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Report: ICE Raids Chilled Civil Liberties, Violated Constitution

New America Media, News Report, Annette Fuentes Posted: Jun 20, 2009

Raids conducted by the U.S. Immigration and Customs Enforcement agency on workplaces and in homes during the Bush administration violated constitutional rights and civil liberties, trampled workers rights, fostered racial profiling and created long-lasting harm to communities and families, according to a report by the United Food and Commercial Workers International Union.

ICE made headlines with its commando-style enforcement raids in 2006 on Swift meat processing plants and again in 2008 at Agriprocessors in Postville, Iowa, but the abuse of workers and legal violations were widespread and systemic, and occurred across the country, the report states.

Titled Raids on Workers: Destroying Our Rights, the report resulted from a two-year investigation by a commission formed by the union after the ICE raids on Swift factories. The report was released Thursday in a telephonic press briefing.

The commission held hearings in five cities and collected testimony from 59 witnesses, many of whom described physical and verbal abuse by ICE agents and prison-like conditions of detention. And perhaps most shocking, the vast majority of workers caught up in the raids were U.S. citizens or legal immigrants.

Id read about the raids and even talked with some victims, but when we traveled around the country, I was totally shocked at the level of abuse ICE visited on people, said Bill Ong Hing, a commission member and law professor at UC Davis. We saw the deprivation of prescription drugs, separation of newborns from nursing mothers.

The communities themselves were devastated, he said, not only that the raid occurred, but the town was made into a ghost town. Families were chased into the woods and were afraid of coming back.

Another commission member, Mary Bauer, of the immigrant justice project at the Southern Poverty Law Center, said that most of the raids were unconstitutional because they violated Fourth Amendment protections against unreasonable search and seizure and Fifth Amendment guarantees of due process.

It shows a law enforcement agency with profound disrespect for the law and the Constitution, Bauer said. We saw again and again agents entering people's homes without warrants, separating people based on ethnicity, wanton violations of the Fourth and Fifth Amendments.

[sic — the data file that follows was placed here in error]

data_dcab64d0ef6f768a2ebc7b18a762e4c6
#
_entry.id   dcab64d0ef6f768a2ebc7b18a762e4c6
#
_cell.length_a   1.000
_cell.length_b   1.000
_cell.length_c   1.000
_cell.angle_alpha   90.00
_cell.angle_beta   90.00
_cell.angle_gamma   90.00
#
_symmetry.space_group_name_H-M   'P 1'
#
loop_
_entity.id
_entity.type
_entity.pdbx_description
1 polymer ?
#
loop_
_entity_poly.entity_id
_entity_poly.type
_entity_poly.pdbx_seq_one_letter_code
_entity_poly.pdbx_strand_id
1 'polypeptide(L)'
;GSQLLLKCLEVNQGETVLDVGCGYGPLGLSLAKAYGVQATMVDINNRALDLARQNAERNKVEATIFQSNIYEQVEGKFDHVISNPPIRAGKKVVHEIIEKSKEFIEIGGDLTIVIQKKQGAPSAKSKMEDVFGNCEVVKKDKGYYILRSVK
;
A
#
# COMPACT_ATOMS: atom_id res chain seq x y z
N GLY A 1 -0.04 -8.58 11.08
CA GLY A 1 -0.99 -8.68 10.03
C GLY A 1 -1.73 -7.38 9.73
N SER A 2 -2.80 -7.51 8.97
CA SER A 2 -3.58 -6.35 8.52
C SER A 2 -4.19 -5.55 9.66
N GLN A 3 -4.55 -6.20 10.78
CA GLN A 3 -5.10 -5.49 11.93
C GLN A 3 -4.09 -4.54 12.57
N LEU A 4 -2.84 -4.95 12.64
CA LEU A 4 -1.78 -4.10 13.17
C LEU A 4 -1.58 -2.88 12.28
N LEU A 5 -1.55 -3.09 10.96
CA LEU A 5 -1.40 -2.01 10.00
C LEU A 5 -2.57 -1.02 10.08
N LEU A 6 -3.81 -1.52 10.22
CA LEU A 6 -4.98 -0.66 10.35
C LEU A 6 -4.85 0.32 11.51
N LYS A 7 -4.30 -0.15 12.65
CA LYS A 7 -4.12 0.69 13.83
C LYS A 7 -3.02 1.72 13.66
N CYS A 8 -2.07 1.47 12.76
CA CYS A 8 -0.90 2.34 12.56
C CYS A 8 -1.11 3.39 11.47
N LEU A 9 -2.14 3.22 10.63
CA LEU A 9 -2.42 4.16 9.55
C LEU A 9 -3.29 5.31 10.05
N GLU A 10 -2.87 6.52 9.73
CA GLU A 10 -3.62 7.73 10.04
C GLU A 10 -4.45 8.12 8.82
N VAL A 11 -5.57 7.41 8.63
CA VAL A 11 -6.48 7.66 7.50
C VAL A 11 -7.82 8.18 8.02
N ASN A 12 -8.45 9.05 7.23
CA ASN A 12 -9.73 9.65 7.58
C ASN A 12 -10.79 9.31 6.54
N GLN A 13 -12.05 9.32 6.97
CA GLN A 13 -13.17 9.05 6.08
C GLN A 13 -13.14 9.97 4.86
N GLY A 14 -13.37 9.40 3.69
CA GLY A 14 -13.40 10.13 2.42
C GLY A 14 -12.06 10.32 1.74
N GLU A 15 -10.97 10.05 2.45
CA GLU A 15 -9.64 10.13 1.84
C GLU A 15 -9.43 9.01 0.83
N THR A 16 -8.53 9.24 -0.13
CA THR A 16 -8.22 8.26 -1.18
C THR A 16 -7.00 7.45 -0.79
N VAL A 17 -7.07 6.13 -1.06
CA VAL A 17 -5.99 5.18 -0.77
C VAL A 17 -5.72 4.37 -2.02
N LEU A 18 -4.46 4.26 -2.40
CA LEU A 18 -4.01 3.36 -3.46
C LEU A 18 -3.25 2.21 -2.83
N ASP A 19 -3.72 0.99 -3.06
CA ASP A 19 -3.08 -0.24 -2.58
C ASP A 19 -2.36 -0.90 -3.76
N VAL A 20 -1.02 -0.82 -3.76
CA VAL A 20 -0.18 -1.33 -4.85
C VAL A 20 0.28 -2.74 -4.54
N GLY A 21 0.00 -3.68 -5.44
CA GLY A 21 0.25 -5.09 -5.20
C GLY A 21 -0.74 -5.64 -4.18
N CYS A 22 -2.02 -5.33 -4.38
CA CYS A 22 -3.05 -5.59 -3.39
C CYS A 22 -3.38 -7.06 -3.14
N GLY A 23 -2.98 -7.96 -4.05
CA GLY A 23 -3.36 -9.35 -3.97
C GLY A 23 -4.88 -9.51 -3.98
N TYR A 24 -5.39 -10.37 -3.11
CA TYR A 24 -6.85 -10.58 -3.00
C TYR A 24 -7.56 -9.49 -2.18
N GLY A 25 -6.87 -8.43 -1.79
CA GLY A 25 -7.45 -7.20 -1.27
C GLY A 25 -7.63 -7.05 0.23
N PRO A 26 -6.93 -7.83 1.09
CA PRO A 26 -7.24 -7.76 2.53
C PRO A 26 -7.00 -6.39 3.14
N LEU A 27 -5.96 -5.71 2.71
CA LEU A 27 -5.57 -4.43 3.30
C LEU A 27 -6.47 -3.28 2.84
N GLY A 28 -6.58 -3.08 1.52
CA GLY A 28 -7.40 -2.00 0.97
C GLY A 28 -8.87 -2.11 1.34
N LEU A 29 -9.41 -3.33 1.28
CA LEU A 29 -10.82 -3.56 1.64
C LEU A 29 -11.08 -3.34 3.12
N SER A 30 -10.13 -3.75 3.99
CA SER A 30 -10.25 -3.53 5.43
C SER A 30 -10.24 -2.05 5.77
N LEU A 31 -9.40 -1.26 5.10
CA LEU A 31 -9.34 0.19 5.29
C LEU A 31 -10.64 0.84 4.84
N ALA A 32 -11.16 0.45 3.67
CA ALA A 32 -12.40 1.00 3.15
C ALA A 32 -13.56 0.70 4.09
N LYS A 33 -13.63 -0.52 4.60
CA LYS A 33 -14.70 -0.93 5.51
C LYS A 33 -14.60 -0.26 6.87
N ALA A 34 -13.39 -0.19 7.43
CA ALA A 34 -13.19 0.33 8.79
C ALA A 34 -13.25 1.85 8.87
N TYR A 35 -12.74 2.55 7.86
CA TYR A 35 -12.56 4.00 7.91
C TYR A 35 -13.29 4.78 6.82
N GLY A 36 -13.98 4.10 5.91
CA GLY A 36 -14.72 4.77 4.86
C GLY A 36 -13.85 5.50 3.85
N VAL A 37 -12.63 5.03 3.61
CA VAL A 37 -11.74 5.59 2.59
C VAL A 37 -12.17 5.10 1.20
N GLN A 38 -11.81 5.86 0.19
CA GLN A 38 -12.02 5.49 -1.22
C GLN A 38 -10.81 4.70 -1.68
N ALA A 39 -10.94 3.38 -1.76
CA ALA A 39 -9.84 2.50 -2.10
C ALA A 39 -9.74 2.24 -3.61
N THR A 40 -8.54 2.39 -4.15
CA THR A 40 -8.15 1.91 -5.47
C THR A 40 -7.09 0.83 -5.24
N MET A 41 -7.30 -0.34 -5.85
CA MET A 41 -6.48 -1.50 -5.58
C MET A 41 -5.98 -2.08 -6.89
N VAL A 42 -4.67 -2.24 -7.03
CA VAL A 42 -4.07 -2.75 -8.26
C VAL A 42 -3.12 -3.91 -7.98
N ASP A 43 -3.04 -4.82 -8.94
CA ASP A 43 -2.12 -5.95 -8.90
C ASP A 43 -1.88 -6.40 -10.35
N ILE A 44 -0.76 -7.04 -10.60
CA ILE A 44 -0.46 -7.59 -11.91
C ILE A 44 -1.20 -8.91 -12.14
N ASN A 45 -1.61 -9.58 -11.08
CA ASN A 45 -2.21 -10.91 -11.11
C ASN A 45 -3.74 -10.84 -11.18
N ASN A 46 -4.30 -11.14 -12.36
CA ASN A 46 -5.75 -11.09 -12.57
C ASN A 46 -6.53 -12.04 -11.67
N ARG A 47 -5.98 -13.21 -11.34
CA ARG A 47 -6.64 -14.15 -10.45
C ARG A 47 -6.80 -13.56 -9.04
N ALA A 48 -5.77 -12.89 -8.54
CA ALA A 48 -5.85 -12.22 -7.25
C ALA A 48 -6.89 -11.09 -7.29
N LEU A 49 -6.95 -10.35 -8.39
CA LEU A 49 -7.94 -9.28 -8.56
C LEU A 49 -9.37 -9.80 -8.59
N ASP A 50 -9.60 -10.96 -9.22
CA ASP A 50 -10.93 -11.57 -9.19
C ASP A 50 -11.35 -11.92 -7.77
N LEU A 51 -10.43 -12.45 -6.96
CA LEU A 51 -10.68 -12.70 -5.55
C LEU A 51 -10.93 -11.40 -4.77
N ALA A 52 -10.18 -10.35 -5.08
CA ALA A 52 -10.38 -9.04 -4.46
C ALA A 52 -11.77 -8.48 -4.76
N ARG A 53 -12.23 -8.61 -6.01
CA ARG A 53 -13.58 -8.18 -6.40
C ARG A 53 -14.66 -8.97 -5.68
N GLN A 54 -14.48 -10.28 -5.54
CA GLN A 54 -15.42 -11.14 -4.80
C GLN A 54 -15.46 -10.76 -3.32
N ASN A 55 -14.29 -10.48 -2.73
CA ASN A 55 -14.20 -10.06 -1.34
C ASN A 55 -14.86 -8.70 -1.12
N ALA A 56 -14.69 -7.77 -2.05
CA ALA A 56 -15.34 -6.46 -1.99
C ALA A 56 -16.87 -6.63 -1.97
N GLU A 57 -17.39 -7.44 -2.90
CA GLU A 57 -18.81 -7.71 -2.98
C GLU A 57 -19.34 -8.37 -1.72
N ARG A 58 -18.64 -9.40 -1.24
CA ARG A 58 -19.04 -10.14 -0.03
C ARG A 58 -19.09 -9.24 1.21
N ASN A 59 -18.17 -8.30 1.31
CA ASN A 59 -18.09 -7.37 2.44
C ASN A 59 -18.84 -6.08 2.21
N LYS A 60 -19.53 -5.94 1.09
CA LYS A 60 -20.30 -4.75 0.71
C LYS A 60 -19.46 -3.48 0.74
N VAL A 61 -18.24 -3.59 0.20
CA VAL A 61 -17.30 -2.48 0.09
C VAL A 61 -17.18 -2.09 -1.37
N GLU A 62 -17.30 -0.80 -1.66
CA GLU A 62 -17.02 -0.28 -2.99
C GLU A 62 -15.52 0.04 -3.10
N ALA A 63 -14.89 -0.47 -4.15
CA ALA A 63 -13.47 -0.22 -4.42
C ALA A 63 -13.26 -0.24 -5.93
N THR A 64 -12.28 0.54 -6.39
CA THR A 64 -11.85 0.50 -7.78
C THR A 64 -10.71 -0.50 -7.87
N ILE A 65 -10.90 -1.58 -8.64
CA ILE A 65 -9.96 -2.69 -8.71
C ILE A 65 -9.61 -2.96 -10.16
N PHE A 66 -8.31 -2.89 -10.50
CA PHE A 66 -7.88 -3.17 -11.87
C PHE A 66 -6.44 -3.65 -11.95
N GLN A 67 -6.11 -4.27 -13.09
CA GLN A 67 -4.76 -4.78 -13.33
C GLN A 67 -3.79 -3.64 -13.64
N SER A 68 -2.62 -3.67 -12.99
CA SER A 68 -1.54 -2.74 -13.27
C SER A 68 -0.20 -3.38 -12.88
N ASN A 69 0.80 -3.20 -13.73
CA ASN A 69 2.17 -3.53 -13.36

Mike Graves, a Swift worker in Marshalltown, Iowa, was detained in an ICE raid on Dec. 12, 2006, although he is a U.S. citizen and had worked at the plant for two decades. He was handcuffed and held for eight hours along with hundreds of other workers in a crowded building with no food, water or access to bathrooms.

This raid was uncalled for. It affected a lot of people who came to work, Graves said during the press briefing. It kind of baffled me the way they treated us all like criminals when they were just looking for a handful of people.

The ICE raids on Swift plants scooped up some 12,000 workers even though the agency had civil warrants for only 133 named individuals.

The raids carried a high price tag to the public, costing more than $13,000 for each person detained, and even more in legal costs for processing them. Hing noted that under the Obama administration, the budget for enforcement at the Department of Homeland Security, which runs ICE, has continued to grow. In 2004 ICEs budget was $3.4 billion, and today it is $6 billion. He noted, however, that the new administration is focusing on prosecutions of immigrants with criminal histories and that ICE raids on workplaces have decreased.

Union head James Hansen said the commissions report would be used to jumpstart discussions with Congress about comprehensive immigration reform. They will not call for a moratorium on ICE raids because, he said, theres a way to do these things without violating peoples rights.


Related Articles:

A Year Later, Iowa Raid Haunts Immigrants

Immigrants Dont Feel Safe in Sanctuary City




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